Have you thought about publishing yet?
If you want to write a book about your business, you might not have given thought much to publishing yet. You’ve got to write the book before you choose between self-publishing and traditional publishing, right?! Wrong. That’s the one mistake most new non-fiction authors make. We’re going to talk about why you should decide how to publish your non-fiction book before you write.
I'm Liz, the writer behind Green Goose Ghostwriting. I help entrepreneurs who want to write a book to demonstrate authority in their niche and get more speaking engagements. I write their book in their own voice so they can share their message, inspire others, and finally level-up their business.
To understand why you should choose how to publish your non-fiction book before you write it, you need to know a bit about the traditional publishing process.
How does traditionally publishing work for non-fiction?
Here's the step-by-step run-down...
- You look for an agent
Since publishers generally won't talk to you without an agent, you'll start by finding an agent. They act almost like a realtor does when you sell your house.
So before you write the book, you’ll send a book proposal (details of what your book will be about and its marketing plan) to several—or many!—agents.
- You sign a contract with an agent
If an agent loves your proposal, they’ll offer to represent you. You’ll sign a contract that says they'll try and find you a publisher and you'll pay them (usually) 15 percent of any book deal.
- Your agent will look for a publisher
Your new agent will send your book proposal to publishers and try to get a book deal.
- You sign a book deal
If a publisher loves your proposal, they’ll offer you a book deal and pay you an advance, which is a chunk of money you get for writing the book.
- You write the book
When the money is in your bank account, you write the book.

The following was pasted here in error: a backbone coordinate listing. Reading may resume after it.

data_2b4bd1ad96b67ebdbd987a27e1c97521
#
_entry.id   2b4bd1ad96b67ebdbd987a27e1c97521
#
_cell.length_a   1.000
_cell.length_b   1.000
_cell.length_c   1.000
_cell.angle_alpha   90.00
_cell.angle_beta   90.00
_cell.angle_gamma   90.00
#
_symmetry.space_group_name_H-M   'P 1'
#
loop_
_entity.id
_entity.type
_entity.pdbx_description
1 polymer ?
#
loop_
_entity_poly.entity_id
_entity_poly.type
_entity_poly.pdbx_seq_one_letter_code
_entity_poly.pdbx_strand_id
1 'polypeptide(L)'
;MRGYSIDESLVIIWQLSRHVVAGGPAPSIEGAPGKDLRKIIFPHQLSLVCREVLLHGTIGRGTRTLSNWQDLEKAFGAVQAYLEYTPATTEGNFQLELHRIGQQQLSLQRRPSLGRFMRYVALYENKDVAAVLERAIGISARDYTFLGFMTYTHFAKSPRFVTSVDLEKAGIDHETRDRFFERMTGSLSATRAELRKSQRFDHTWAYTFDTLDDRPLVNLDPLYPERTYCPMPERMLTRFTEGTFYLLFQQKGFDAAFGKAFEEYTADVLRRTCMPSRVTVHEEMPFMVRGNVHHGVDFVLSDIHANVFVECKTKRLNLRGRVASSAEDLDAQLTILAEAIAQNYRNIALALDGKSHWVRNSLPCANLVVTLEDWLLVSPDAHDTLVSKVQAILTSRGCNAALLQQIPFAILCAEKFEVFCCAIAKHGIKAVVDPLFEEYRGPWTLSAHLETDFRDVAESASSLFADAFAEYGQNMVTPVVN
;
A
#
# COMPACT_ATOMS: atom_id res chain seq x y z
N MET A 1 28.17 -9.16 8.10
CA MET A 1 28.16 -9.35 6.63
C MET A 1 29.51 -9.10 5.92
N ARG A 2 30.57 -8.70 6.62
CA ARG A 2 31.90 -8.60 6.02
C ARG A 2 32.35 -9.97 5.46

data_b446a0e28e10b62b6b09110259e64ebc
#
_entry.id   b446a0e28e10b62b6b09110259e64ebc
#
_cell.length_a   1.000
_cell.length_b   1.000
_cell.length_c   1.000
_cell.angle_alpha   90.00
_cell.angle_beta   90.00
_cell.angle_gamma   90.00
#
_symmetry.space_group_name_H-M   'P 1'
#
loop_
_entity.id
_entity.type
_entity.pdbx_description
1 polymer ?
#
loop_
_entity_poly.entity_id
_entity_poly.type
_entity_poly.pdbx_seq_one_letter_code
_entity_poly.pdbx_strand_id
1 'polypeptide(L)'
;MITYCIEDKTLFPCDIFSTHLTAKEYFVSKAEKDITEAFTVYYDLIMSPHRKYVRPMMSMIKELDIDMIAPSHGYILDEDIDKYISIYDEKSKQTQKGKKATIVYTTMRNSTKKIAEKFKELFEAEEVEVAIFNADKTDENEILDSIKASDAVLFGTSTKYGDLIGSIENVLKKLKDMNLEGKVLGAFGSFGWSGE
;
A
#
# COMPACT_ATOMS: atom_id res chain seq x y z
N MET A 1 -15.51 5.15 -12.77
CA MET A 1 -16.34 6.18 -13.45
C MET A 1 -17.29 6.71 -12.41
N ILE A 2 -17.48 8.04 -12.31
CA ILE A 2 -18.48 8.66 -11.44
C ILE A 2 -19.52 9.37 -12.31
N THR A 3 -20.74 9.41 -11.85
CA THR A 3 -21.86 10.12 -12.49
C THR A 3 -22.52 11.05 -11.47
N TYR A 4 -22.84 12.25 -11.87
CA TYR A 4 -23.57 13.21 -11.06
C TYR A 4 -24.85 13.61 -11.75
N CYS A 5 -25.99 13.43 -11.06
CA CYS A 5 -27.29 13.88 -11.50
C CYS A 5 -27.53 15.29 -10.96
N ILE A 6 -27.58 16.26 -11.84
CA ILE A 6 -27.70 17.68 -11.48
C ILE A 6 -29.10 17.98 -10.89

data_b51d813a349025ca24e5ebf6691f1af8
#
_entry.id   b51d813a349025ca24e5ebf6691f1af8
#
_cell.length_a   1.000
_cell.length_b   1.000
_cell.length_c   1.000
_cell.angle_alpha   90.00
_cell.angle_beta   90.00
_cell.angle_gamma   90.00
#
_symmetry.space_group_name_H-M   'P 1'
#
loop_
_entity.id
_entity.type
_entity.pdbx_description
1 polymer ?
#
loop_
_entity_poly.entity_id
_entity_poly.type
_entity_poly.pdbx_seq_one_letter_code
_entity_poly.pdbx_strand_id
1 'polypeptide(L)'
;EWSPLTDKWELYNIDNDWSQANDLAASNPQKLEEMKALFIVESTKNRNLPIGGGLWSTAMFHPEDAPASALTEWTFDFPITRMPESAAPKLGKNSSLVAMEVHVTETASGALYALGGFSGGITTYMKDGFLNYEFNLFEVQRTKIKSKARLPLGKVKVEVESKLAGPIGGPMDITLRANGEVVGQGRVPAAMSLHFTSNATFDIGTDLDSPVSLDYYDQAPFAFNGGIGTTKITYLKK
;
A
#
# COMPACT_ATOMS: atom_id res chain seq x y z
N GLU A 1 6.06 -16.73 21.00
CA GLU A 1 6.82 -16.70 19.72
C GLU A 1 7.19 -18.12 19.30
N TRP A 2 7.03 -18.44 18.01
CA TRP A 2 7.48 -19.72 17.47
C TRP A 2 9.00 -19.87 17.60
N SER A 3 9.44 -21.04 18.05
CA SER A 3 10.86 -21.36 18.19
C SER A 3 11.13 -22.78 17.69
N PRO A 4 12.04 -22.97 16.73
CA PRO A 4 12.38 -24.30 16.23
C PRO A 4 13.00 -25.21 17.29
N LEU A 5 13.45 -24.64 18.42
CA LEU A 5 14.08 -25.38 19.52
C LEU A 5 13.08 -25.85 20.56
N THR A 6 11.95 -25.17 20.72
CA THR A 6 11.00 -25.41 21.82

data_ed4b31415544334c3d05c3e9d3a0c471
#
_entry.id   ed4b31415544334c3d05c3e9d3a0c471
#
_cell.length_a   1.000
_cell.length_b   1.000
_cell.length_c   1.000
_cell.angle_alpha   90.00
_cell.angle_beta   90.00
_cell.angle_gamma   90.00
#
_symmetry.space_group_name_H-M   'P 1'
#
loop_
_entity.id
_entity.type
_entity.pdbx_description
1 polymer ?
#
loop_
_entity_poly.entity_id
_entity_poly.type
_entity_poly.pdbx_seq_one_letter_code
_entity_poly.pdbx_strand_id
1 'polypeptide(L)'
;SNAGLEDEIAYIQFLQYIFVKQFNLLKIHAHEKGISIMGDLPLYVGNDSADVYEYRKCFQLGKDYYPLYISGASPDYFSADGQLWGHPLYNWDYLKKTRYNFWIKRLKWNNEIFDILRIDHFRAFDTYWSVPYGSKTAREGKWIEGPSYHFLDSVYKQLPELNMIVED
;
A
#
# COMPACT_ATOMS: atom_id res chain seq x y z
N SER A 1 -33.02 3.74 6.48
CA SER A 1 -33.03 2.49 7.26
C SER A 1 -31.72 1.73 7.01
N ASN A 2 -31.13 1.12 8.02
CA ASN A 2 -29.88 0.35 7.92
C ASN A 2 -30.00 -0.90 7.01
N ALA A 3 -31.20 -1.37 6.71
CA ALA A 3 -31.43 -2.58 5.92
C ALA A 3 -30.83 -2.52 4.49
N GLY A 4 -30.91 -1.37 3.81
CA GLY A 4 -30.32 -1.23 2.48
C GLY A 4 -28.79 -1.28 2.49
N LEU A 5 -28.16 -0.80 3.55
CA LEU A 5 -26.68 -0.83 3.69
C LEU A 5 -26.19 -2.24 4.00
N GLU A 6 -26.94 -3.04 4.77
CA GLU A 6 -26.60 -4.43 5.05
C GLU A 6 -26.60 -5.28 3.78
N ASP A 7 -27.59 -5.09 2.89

Obviously, there are more steps involved in getting the book into the market and this is an outline of the ideal scenario (which unfortunately doesn't happen for many writers).
But this is as much as we need to know right now. It tells us something many first-time writers don't know about book publishing: publishes sign book deals based on proposals, not full book manuscripts.
Are you wasting your time?
So if you want a traditional book deal, it's a waste of time to write your book first. Of course, you have to do it at some point but, at this stage, your energy is better spent on writing a book proposal.
What is a book proposal?
Book proposals are marketing documents. They usually about 20 pages long and contain:
- a synopsis (summary) of your idea;
- your author bio;
- details of your target audience;
- an analysis of competitor books;
- details of your planned marketing activities;
- an annotated table of contents; and
- one or two sample chapters.
These are pretty comprehensive documents which can be challenging and time-consuming to write well.
Traditional publishing or self-publishing?
So should you go the traditional publishing route or self-publish your nonfiction book?
It sounds tempting to get a guaranteed chunk of money before you've even written the book but there are a lot of other considerations. This decision deserves a whole post of its own! In a couple of weeks, I have an amazing editor appearing here on the blog to discuss just that.
To make sure you don't miss that post, stick your email address in the space below this post and I'll let you know when it's available. You also get more cool stuff about writing for your business every week.
What to do right now?
If you're dead set on traditional publishing, read this post by writing legend Jane Friedman to get more familiar with the process before writing your book proposal.
If you suspect you want to self-publish, get cracking on that book.
If you're not sure, let your book ideas percolate, write down notes, outlines, and thoughts, and hang tight for the next post! (Or email me to chat it over.)
See you next time.